CFJ relies on Brown, 687 P.2d 264, to argue that the State's interest in reducing costs is invalid. In Brown, we held that a statute adjusting benefits of workers' compensation recipients who move out of state was unconstitutional. In particular, we held that,
Brown, 687 P.2d at 272 (footnote omitted).
CFJ's reliance on Brown is misplaced. Unlike the situation in Brown, the statute and regulation here are not designed to reduce costs by depriving a certain class of persons, e.g., chiropractors, of benefits they would otherwise receive. Rather, they are designed to reduce costs by curbing perceived abuses through procedural safeguards. Chiropractors may be paid for frequent treatments by adhering to the regulation and demonstrating that the treatments are reasonable and necessary. The purpose here was to ensure that employers are liable only for reasonable and necessary medical costs. See ch. 79, § 1, SLA 1988 and AS 23.30.265(20).
c. Nexus between the means and the ends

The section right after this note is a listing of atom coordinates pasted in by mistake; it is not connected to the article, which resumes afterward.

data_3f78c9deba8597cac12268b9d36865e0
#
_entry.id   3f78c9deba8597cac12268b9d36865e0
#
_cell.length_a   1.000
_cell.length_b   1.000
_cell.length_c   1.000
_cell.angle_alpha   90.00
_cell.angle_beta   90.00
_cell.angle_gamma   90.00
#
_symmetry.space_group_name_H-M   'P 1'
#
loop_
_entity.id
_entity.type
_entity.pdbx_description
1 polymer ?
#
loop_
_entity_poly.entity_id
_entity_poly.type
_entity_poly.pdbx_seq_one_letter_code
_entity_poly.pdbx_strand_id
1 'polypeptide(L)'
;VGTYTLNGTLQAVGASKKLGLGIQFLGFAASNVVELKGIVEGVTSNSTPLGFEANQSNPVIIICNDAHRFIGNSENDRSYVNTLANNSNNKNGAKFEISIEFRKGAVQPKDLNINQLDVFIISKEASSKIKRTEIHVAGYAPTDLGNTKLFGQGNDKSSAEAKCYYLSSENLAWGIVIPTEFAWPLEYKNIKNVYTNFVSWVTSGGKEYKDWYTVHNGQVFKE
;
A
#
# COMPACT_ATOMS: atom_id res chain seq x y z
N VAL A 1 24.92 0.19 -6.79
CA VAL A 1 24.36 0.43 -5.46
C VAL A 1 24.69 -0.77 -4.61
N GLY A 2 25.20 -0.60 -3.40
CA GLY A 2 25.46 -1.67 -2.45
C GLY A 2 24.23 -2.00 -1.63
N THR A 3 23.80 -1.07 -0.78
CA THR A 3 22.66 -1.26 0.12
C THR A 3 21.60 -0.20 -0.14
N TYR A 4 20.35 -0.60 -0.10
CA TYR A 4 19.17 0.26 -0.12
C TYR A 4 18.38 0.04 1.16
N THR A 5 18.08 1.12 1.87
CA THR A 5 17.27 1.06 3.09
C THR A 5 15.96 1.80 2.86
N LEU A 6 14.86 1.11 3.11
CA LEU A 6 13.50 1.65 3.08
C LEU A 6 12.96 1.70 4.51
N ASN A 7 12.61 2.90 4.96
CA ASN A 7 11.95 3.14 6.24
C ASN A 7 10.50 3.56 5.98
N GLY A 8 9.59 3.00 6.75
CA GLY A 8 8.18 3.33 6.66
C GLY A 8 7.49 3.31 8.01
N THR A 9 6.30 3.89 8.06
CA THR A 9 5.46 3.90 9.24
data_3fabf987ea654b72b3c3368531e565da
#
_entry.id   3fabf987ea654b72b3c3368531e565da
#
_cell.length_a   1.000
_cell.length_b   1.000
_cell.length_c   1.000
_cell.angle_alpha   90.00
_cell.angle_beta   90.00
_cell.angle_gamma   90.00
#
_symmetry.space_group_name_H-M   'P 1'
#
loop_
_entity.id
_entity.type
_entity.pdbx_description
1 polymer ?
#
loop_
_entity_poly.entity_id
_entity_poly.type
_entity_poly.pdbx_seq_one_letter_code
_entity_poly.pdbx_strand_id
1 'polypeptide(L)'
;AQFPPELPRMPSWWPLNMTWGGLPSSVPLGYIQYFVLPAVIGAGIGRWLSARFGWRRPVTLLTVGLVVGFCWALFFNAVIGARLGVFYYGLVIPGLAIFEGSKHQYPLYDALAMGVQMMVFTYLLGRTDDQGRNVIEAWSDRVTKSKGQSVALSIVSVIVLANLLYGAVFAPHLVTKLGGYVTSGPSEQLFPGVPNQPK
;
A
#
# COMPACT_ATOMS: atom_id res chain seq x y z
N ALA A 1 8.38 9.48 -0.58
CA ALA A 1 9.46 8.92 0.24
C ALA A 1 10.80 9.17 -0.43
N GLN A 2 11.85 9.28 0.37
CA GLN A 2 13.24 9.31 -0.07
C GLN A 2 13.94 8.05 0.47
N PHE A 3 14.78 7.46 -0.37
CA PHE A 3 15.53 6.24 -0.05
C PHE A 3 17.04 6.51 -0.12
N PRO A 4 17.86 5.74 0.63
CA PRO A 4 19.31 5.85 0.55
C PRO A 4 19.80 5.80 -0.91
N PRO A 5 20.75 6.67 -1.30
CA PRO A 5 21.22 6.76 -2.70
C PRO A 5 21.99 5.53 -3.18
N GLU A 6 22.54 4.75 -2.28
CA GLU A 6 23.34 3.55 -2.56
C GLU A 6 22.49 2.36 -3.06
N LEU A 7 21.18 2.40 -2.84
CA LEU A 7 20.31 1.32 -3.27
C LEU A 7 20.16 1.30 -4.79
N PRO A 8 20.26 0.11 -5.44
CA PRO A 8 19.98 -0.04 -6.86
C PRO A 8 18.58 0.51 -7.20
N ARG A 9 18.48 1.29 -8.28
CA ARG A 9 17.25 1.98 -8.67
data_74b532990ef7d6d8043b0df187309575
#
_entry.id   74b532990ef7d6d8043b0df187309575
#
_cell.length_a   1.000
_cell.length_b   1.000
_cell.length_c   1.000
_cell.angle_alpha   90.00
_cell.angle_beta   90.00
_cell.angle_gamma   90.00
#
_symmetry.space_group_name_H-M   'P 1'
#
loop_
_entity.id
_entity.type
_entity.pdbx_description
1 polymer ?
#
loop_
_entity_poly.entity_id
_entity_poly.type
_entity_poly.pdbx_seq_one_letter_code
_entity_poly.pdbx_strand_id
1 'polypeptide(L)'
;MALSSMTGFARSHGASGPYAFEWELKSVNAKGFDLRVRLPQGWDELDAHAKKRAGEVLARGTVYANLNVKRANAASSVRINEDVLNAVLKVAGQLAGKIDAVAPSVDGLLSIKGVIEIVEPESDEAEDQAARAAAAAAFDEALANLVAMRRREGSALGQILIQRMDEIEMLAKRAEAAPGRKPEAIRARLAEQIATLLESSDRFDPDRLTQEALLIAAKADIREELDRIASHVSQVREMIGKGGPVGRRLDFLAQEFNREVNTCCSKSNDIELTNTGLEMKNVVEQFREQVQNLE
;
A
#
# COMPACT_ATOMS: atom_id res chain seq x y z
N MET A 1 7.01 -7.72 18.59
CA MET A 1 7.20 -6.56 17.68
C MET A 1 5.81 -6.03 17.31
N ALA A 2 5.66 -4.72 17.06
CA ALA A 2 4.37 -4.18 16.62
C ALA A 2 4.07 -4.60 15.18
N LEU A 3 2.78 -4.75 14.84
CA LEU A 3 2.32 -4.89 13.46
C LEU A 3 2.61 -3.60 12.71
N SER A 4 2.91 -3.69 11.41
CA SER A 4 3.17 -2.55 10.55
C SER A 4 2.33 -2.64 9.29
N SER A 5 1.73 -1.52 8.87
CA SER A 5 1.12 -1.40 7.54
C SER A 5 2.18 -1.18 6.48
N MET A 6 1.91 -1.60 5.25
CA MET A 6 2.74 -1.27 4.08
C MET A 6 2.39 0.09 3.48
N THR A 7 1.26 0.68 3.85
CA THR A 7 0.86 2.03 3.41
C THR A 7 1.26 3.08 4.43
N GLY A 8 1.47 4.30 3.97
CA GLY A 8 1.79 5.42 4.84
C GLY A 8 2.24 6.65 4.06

When the interest affected is entitled to only minimal judicial protection, the State need only show that the distinction
CFJ's arguments regarding the third step in the equal protection analysis overlap its substantive due process claims. See Leigh, 823 P.2d at 1247 n. 15. For the same reasons discussed above in rejecting CFJ's substantive due process claim, we conclude that the provisions do not violate the constitutional guarantee of equal protection. The challenged provisions bear a fair and substantial relationship to the State's objective of "ensur[ing] the quick, efficient, fair and predictable delivery of indemnity and medical benefits to injured workers at a reasonable cost to the employers." Ch. 79, § 1, SLA 1988 (emphasis added).